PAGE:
By Barbara Curtain, Statesman Journal
If you've been a hospital patient or kept vigil for a loved one, you may know about sterile, artificially lit rooms that seem devoid of a human touch. They're a far cry from the new patient-care tower at Salem Hospital and a growing number of other medical settings that embrace "evidence-based design." Natural light, views of green spaces and the sight and sound of running water surely are more pleasant than what institutions used to offer. However, research shows that these amenities also lower stress, ease pain and speed recovery. That's why medical planners are coming to view them not as frills but as wise investments.
You can see the results in the hospital's Tower A and in the Wellspring Center for Extraordinary Living in Woodburn. They're also in evidence at the remodeled Northwest Human Services West Salem Clinic.
From the moment you enter the lobby of the newest Salem Hospital building, you're struck by how light and airy it feels. Then you hear two indoor waterfalls. Walk down the hall, and you look out on a courtyard with a stream bordered by irises, dogwood, azaleas and rhododendrons.
Meanwhile, the hospital's interior walls bring the outdoors, indoors. In the first floor imaging lounge, five large oils by Judy Phipps create a peaceful streamside world. In the women's imaging lounge, women waiting for test results can let their thoughts drift through Jane Aukshunas' whimsical landscapes. Each patient room is brightened by two prints of Oregon landscapes from original watercolors by Susan Spears.
Karen Allen, senior project designer from HKS Architects, said, "The overriding thing all along was to create a healing environment. We weren't trying to create a hotel; we were creating an environment that would help patients in the healing process."
As leader of the interior design team, her second goal was to take staff and community surveys to heart.
"You would not find this in New York City; this was the people of Salem," Allen said. "The nature thing was huge ... It is cloudy and overcast a lot, so (they wanted) upbeat colors and brightness brought in."
This trend in furnishing medical centers has worked out well for Salem artist April Waters. She juggled her nursing career with painting part-time for 20 years before becoming successful enough to pursue painting full time. Now her landscapes hang in medical clinics and hospitals in Eugene, Portland and Salem, among other places.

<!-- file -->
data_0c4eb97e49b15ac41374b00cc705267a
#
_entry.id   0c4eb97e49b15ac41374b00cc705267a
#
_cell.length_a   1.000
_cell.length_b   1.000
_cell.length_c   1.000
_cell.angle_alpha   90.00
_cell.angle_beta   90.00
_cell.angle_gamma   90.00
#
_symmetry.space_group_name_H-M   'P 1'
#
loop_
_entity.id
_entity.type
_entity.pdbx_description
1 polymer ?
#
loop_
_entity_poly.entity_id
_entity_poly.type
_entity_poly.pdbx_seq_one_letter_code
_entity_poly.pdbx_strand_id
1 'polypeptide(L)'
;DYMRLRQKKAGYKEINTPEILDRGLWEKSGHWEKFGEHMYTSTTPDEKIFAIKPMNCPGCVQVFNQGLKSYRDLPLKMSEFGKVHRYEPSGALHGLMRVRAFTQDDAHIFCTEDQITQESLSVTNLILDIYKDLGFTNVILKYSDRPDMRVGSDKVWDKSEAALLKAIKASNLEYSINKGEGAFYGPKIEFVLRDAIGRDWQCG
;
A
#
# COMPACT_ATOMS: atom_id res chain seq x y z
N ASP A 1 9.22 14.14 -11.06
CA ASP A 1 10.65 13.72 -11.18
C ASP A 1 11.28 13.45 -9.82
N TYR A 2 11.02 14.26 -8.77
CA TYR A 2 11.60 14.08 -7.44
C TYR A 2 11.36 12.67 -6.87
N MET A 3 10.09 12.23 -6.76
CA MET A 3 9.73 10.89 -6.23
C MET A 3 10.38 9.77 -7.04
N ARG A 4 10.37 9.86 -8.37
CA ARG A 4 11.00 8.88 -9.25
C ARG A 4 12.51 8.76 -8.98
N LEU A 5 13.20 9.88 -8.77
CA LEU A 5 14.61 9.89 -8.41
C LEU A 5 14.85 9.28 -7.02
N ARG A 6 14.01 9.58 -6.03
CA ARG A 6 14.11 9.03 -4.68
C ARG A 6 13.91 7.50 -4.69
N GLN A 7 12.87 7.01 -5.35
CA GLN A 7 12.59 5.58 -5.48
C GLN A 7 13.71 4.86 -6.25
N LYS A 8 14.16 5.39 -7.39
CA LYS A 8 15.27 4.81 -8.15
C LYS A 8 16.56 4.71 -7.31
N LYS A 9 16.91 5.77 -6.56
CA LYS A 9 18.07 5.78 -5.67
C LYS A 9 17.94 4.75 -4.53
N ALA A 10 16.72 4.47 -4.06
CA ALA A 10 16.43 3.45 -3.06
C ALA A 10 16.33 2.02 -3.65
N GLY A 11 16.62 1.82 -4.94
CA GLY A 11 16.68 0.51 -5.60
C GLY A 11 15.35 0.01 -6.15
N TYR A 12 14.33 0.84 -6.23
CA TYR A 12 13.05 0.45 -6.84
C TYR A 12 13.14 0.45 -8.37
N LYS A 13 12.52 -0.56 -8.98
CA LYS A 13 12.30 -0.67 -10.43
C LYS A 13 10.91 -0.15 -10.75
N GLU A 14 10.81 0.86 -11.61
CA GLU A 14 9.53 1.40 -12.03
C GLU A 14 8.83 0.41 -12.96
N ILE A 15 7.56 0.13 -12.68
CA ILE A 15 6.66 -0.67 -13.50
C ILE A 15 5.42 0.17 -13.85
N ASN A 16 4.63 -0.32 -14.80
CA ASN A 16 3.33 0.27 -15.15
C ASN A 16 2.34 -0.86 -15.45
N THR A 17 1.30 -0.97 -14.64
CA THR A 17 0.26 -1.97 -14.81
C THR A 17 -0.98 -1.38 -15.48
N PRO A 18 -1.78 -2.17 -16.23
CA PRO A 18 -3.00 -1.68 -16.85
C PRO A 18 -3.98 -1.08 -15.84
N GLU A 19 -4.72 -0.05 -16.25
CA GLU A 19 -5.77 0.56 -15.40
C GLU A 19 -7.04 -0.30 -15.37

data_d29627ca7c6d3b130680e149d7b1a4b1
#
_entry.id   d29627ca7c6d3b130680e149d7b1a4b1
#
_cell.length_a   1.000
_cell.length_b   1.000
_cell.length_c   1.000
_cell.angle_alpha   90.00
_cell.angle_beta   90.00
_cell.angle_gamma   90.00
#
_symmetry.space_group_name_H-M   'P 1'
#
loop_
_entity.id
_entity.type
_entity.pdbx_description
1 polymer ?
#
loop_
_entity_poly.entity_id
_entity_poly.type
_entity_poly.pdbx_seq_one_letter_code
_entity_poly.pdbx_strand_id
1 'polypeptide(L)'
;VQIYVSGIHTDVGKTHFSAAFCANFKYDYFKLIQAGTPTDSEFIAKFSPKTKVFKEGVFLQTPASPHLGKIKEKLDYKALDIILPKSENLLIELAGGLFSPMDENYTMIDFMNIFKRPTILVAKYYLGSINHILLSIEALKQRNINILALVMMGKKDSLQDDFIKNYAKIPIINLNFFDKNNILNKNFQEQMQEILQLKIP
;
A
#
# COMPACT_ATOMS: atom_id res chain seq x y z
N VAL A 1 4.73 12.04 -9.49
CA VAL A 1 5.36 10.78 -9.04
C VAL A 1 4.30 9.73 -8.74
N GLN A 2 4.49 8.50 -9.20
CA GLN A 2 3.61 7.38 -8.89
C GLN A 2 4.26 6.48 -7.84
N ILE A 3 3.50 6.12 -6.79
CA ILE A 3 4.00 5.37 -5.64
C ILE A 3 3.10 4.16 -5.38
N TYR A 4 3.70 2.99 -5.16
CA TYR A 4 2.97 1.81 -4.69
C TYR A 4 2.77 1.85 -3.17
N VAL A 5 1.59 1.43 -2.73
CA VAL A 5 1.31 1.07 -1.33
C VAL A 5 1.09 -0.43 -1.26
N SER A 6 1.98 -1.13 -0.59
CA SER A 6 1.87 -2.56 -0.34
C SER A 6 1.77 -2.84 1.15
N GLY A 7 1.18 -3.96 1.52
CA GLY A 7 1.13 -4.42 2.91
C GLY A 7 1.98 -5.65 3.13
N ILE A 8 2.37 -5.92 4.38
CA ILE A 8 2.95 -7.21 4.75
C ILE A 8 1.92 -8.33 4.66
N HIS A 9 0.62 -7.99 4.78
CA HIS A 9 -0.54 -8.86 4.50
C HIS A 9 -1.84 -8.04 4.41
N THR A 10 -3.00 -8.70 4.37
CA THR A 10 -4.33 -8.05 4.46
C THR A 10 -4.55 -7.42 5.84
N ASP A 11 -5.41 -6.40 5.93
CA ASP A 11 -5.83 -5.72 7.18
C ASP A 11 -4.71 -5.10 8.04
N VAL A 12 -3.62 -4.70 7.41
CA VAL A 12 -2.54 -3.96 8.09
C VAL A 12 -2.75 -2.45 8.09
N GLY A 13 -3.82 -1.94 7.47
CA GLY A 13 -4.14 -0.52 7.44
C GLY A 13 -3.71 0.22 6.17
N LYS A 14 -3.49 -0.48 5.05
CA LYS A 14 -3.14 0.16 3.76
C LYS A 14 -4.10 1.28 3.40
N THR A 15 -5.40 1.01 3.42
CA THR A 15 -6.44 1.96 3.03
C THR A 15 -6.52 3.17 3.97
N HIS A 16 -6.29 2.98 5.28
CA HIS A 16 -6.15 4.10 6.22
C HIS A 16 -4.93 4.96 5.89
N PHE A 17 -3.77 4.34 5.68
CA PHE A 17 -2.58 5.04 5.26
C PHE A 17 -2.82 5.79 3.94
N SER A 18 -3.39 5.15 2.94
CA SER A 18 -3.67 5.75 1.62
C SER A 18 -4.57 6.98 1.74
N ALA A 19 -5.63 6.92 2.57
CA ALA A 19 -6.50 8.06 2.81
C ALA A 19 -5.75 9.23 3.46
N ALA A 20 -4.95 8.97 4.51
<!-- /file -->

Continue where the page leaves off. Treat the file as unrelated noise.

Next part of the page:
"I'm just thrilled," she said. "I feel like I was a nurturing person, and that's why I went into nursing. This is a way of nurturing the spirit. This is a way to provide art for people at a vulnerable time in their lives."
Waters is known for high-altitude views of the Willamette Valley, but lately, she has taken to painting water close up — as if the viewer were standing in a river or pond. She's working on her fourth piece for Salem Hospital, "Oneonta Gorge," a view of a lesser known waterfall. It will go in the Creekside Cafe.
When approached in waiting rooms, several outpatients and family members said, somewhat apologetically, that they hadn't noticed the art around them.
Allen Kimmel of Keizer looked around the imaging lounge, noting Phipps' tranquil oil paintings, the frosted glass dividers that picked up shapes from each scene and the presence of real plants.
"They look real nice," he said. "I like the plants. And the piano player, I like that.
"It looks like it tries to get your mind off what you're thinking of."
Cheryl Stoenner, a patient scheduler for breast imaging at Salem Hospital, said she liked the reds, golds and oranges echoed in her department's artwork and upholstery. She also was pleased that the high-quality art came from local artists.
"I think it makes a difference for employees," she said. "You're proud of where you're working."
The same principles governed the transformation of an old big-box store into the Wellspring Center for Extraordinary Living in Woodburn.
Rachael Rossman, art director and marketing manager for this offshoot of Silverton Hospital, said that people come to the center facing change. For some, it's a life-or-death choice following heart attack or illness. For others, it's simply a vow to eat more healthfully, exercise more and replace old habits with new ones.
The building's design reinforces that, she said. Natural curves have replaced 90-degree angles. There are places to see and hear water. A central garden features a marble sculpture, "Emergence," that serves as a metaphor for patients' growth. The interior walls feature nature scenes by local photographers.
Above all, there is light: "We feel natural light is important to the healing process. Natural light calms people," she said. "Nature is at the core of our being; it helps people heal themselves." Northwest Human Services
Northwest Human Services West Salem Clinic clients wait for medical appointments in a large room. Until a year ago, one wall was a forbidding blank. Then clinic staff hired Abram Heard to cover the wall with a mural.
It includes the coast, Mount Hood and an eagle, a mountain lake with the moon shining above; Northwest Human Services' clinics in Monmouth and West Salem, separated by a waterfall; a cheerful home with a real door worked into the design; and a painted cat perched next to the clinic's actual window, looking out on passersby.
"We wanted to give the idea that they could relax and feel comfortable, that the kids could play" while waiting to see the doctor, said Sebastian de Assis, community relations and development director.
He also wanted to call attention to the nonprofit organization's new logo. "People know about the individual services we offer but not the umbrella," he said.
Elercy Chung of Salem, who was waiting for an appointment, looked the mural over and said: "I just like it. It's very peaceful when you look at it. You come in when you're sick and it heals you. It feels like paradise. Just the nature of it, it's awesome."